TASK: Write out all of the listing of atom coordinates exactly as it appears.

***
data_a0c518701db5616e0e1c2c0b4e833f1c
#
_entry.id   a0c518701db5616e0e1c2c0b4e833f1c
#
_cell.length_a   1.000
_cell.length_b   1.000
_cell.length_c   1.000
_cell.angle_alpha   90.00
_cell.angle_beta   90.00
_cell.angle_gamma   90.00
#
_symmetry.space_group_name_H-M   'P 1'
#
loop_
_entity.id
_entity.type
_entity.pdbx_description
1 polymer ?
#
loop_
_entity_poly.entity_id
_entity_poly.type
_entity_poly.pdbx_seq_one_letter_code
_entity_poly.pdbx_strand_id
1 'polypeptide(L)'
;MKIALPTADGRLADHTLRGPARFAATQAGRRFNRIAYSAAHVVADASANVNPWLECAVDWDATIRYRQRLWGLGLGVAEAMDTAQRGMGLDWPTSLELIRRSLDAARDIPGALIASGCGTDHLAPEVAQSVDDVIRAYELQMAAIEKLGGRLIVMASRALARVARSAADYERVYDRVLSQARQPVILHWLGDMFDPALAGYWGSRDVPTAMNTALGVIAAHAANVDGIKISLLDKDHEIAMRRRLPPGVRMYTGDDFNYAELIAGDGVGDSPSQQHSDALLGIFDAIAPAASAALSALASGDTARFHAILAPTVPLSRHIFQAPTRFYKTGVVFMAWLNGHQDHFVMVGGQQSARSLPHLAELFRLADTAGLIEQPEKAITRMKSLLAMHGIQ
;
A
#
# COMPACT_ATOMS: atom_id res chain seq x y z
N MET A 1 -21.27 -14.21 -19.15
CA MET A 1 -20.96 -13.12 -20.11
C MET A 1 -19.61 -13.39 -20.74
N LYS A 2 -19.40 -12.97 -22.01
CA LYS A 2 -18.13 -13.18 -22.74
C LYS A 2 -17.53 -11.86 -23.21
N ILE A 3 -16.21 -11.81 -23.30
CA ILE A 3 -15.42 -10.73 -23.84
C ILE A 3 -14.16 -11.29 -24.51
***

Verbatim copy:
data_a0c518701db5616e0e1c2c0b4e833f1c
#
_entry.id   a0c518701db5616e0e1c2c0b4e833f1c
#
_cell.length_a   1.000
_cell.length_b   1.000
_cell.length_c   1.000
_cell.angle_alpha   90.00
_cell.angle_beta   90.00
_cell.angle_gamma   90.00
#
_symmetry.space_group_name_H-M   'P 1'
#
loop_
_entity.id
_entity.type
_entity.pdbx_description
1 polymer ?
#
loop_
_entity_poly.entity_id
_entity_poly.type
_entity_poly.pdbx_seq_one_letter_code
_entity_poly.pdbx_strand_id
1 'polypeptide(L)'
;MKIALPTADGRLADHTLRGPARFAATQAGRRFNRIAYSAAHVVADASANVNPWLECAVDWDATIRYRQRLWGLGLGVAEAMDTAQRGMGLDWPTSLELIRRSLDAARDIPGALIASGCGTDHLAPEVAQSVDDVIRAYELQMAAIEKLGGRLIVMASRALARVARSAADYERVYDRVLSQARQPVILHWLGDMFDPALAGYWGSRDVPTAMNTALGVIAAHAANVDGIKISLLDKDHEIAMRRRLPPGVRMYTGDDFNYAELIAGDGVGDSPSQQHSDALLGIFDAIAPAASAALSALASGDTARFHAILAPTVPLSRHIFQAPTRFYKTGVVFMAWLNGHQDHFVMVGGQQSARSLPHLAELFRLADTAGLIEQPEKAITRMKSLLAMHGIQ
;
A
#
# COMPACT_ATOMS: atom_id res chain seq x y z
N MET A 1 -21.27 -14.21 -19.15
CA MET A 1 -20.96 -13.12 -20.11
C MET A 1 -19.61 -13.39 -20.74
N LYS A 2 -19.40 -12.97 -22.01
CA LYS A 2 -18.13 -13.18 -22.74
C LYS A 2 -17.53 -11.86 -23.21
N ILE A 3 -16.21 -11.81 -23.30
CA ILE A 3 -15.42 -10.73 -23.84
C ILE A 3 -14.16 -11.29 -24.51